Under Sec. 1377, generally, an S corporation must allocate its income and other tax items to its shareholders on a per-share/per-day basis. In Medley v. Citizens Southern Bancshares,21 two shareholders in the same S corporation transferred their shares to bankruptcy estates in early 2014. Neither shareholder elected to split his own tax year between the pre- and post-petition period under Sec.1398(d)(2). The corporation was profitable in 2014. The trustee allocated income between the shareholders and the estates based on the number of days each shareholder had held the stock. However, the court determined that Sec. 1398(e)(1) entitled the bankruptcy estate to all of the debtor's income or loss from the bankruptcy date forward. Because income does not pass through from an S corporation to a shareholder until the final day of the corporation's tax year, and the estates were the owners of the stock on that final day, all of the debtors' passthrough items for 2014 would pass through to the estates. The Medley case followed the reasoning in Williams,22 in which a shareholder who had transferred his stock to a bankruptcy estate attempted to benefit from a portion of the S corporation's losses for the year.

Inadvertent invalid QSub election highlights trap for the unwary


It has become increasingly common for an S corporation to restructure in connection with a sale or a third-party investment. A common form of this restructuring is for the S corporation's shareholders to form a new corporation (Newco), to which the stock of the S corporation (Oldco) is contributed. A qualified Subchapter S subsidiary (QSub) election is then made for Oldco, effective as of the date of contribution. Shortly after the contribution, Oldco is converted to a limited liability company (LLC) under state law. These steps are generally intended to qualify as a reorganization under Sec. 368(a)(1)(F). An unrelated party then purchases interests of the Oldco LLC or invests in it.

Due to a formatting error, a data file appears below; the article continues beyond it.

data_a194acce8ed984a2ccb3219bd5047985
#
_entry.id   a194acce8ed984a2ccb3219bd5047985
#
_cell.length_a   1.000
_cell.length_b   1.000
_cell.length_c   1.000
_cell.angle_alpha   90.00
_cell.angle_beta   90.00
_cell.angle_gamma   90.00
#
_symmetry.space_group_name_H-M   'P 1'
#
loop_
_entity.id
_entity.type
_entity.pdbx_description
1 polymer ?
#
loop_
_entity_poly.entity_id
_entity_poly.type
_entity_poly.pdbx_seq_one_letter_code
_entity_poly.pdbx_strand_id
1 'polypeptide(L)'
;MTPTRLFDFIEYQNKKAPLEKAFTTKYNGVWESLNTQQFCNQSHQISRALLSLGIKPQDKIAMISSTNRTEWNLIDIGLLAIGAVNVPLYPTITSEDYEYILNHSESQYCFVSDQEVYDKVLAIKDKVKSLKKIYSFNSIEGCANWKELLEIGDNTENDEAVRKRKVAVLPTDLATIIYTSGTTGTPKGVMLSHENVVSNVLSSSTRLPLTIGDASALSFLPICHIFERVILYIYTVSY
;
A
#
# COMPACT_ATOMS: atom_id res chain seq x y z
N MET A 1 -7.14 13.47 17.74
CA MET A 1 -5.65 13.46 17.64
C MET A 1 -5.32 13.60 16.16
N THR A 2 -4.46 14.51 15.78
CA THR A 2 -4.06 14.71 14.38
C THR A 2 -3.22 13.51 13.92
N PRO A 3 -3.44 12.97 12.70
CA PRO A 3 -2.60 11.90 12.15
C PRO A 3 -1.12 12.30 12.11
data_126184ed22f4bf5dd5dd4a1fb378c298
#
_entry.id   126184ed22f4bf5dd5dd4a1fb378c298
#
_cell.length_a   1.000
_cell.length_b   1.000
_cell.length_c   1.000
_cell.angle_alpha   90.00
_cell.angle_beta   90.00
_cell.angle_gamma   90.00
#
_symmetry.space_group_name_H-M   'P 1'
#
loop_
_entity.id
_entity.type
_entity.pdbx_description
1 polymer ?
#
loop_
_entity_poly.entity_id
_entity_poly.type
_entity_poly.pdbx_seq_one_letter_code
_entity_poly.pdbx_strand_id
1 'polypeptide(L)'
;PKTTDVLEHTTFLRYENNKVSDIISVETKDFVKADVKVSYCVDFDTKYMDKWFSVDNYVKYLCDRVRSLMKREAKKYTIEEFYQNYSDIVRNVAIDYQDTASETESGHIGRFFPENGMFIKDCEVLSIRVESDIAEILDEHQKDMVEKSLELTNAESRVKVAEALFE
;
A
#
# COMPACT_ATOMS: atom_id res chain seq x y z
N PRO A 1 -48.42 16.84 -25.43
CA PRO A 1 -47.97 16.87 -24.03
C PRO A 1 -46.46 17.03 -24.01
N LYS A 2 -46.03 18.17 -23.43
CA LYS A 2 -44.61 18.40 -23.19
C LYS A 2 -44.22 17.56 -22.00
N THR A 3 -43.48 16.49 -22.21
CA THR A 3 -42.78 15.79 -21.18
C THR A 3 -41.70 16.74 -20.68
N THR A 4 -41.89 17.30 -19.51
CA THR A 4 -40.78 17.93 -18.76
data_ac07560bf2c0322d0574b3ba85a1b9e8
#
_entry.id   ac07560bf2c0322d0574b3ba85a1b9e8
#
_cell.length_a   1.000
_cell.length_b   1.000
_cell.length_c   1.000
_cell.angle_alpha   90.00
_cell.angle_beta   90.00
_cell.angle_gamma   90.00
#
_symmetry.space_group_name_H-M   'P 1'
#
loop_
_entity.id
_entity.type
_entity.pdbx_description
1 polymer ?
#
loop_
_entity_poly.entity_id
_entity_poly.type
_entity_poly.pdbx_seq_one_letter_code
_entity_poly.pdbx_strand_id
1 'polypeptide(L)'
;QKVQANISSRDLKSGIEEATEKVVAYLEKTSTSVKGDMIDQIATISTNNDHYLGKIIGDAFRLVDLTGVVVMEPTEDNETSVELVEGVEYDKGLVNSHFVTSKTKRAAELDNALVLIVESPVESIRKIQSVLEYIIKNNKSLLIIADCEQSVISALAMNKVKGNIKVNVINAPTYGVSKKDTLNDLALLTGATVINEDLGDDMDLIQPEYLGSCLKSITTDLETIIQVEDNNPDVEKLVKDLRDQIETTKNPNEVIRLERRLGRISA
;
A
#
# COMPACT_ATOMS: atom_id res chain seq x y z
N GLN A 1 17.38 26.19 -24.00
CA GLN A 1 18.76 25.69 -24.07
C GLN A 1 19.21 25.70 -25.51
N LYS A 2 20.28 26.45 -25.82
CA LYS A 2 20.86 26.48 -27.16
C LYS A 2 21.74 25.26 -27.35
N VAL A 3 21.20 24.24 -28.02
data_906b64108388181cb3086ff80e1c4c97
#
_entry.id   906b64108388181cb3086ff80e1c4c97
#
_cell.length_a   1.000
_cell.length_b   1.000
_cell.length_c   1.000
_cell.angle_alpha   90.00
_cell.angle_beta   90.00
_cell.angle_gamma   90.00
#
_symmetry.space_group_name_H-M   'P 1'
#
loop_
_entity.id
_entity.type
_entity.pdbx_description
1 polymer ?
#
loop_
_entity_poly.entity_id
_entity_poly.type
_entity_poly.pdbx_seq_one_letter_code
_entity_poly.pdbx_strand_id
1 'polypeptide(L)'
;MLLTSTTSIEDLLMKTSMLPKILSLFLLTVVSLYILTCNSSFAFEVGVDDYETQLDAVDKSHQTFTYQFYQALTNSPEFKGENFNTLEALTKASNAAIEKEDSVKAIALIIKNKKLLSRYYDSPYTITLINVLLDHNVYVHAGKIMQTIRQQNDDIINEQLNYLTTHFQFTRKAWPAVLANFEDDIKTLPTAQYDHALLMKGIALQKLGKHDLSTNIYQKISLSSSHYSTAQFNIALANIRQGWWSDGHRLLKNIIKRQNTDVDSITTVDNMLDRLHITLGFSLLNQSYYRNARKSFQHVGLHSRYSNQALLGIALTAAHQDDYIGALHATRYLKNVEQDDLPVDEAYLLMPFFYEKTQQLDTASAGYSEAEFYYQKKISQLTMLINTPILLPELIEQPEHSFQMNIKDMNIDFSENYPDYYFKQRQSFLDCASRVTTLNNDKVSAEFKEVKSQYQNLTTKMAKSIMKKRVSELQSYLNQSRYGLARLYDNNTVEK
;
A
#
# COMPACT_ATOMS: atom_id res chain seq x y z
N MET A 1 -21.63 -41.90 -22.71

In Letter Ruling 201724013, the taxpayer implemented this type of restructuring; however, the QSub election for Oldco was not filed until after Oldco had been converted to an LLC under state law. Because Oldco did not satisfy all of the QSub requirements under Sec. 1361(b)(3)(B) at the time that the QSub election was filed for it, the QSub election was invalid. The IRS granted a waiver of the inadvertent invalid QSub election under Sec.1362(f).  

Footnotes

1 REG-108060-15.

2 Secs. 1361(b) and (c) and associated regulations.

3 T.D. 9790.

4 IRS Letter Rulings 201614002 and 201614003.

5 See Sec. 1361(d)(3).

6 See Rev. Rul. 93-79.

7 Sec. 1362(e)(1).

8 Sec. 1362(e)(2).

9 Sec. 1362(e)(3).

10 Regs. Sec. 1.1362-6(a)(5).

11 IRS Letter Ruling 201706013.

12 Passive investment income is excessive if it constitutes more than 25% of the corporation's gross receipts (Sec. 1362(d)(3)(A)(i)(II)).

13 Hargis, T.C. Memo. 2016-232.

14Franklin, T.C. Memo. 2016-207.

15 Phillips, T.C. Memo. 2017-61.

16 The years involved predated amendments to Regs. Sec. 1.1366-2 discussed in "Final Regulations Under Sec. 385" above, so there was no discussion of whether the arrangement created a bona fide debtor-creditor relationship between the S corporation and the guarantors.

17 Fleischer, T.C. Memo. 2016-238.

18 Lucas v. Earl, 281 U.S. 111 (1930).

19 Quoting Johnson, 78 T.C. 882 (1982), aff'd, 734 F.2d 20 (9th Cir. 1984).

20 Austin, T.C. Memo. 2017-69.

21 Medley v. Citizens Southern Bancshares, No. 13-12371 (Bankr. M.D. Ala. 5/17/16).

22 Williams, 123 T.C. 144 (2004).

 

Contributors

Laura M. MacDonough is an executive director in the National Tax Department of Ernst & Young LLP in Washington; Sarah P. McGregor is director, tax services, with Cherry Bekaert LLP in Greenville, S.C.; Samuel P. Starr is an adjunct professor at Georgetown University Law Center in Washington; and Robert W. Jamison is a professor emeritus of accounting at the Kelley School of Business at Indiana University, Indianapolis. MacDonough is the chair, and the other authors are members, of the AICPA S Corporation ­Taxation Technical Resource Panel.